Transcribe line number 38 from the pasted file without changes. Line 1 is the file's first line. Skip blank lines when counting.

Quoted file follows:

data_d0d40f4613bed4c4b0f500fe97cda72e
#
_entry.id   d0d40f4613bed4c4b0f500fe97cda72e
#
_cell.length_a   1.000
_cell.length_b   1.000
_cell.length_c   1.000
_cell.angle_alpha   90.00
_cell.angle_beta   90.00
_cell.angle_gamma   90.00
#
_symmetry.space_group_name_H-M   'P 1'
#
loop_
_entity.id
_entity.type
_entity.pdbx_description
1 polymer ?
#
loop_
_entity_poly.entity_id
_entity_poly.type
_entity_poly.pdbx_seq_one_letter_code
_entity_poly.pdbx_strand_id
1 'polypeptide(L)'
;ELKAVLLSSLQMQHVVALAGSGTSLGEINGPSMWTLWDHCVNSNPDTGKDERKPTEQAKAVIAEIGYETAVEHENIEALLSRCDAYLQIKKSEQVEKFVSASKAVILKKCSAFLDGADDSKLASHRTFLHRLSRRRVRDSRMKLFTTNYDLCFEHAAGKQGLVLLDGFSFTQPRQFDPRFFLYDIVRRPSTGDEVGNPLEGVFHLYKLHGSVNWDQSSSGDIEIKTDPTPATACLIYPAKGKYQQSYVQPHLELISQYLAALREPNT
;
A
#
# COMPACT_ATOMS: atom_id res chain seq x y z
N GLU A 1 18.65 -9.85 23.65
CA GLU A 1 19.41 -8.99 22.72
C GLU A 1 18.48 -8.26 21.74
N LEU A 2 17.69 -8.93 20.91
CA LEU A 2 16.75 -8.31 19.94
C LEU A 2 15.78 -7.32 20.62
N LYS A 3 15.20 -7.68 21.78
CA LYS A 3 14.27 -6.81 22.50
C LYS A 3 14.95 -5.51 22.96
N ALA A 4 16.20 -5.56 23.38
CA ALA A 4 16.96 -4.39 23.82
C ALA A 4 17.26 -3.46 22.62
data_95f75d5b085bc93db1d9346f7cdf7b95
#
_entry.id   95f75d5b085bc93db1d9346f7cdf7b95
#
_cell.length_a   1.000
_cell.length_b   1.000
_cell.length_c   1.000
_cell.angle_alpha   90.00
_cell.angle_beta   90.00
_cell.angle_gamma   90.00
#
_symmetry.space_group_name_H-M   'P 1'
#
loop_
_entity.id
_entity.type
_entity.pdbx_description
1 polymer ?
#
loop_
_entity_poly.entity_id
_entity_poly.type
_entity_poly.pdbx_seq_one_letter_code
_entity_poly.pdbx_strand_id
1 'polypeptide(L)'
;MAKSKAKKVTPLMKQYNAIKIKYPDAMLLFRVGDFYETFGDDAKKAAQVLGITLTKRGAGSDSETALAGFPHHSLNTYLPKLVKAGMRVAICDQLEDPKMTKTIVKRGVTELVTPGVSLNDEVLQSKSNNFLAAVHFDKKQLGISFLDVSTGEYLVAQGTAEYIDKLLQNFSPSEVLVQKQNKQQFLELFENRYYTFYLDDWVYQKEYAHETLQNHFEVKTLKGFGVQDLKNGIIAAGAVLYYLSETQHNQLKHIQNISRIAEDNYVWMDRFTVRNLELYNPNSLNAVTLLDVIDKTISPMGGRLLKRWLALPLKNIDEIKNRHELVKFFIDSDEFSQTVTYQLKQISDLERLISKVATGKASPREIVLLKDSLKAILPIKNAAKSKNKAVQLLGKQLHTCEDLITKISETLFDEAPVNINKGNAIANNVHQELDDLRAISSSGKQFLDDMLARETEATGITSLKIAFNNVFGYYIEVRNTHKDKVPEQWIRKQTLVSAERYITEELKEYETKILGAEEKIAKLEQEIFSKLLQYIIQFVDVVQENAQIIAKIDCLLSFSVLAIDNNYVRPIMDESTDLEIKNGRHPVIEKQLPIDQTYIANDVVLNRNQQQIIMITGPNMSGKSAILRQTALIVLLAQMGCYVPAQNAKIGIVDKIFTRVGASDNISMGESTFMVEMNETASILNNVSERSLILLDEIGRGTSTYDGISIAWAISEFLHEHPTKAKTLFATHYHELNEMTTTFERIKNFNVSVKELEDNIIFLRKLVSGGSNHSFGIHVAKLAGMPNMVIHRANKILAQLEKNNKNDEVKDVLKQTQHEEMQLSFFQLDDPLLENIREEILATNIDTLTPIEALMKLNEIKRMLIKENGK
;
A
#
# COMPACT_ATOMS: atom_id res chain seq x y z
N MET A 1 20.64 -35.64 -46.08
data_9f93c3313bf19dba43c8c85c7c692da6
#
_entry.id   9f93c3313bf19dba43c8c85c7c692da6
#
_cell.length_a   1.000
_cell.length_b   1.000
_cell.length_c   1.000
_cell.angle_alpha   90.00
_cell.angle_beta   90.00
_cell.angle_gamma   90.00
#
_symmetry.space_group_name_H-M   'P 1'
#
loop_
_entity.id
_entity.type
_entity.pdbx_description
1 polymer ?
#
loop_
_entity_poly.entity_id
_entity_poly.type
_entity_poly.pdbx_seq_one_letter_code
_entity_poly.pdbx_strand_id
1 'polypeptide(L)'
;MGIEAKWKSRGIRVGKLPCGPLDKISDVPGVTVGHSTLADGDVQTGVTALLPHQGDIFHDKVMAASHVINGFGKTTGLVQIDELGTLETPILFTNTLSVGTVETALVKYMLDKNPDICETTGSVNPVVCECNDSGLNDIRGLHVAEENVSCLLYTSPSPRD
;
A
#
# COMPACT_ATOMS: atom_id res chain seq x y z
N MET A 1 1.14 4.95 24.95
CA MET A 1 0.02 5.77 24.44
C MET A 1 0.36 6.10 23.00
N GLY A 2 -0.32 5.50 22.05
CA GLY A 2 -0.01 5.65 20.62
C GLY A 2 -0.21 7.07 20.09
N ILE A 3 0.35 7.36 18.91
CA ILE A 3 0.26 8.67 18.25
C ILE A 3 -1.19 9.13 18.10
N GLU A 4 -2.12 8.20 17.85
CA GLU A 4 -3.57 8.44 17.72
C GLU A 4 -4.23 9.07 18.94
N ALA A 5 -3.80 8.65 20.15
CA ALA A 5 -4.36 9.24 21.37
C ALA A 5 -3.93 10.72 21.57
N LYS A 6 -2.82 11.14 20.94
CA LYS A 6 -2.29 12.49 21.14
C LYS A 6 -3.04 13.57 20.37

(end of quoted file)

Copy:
CA LYS A 3 14.27 -6.81 22.50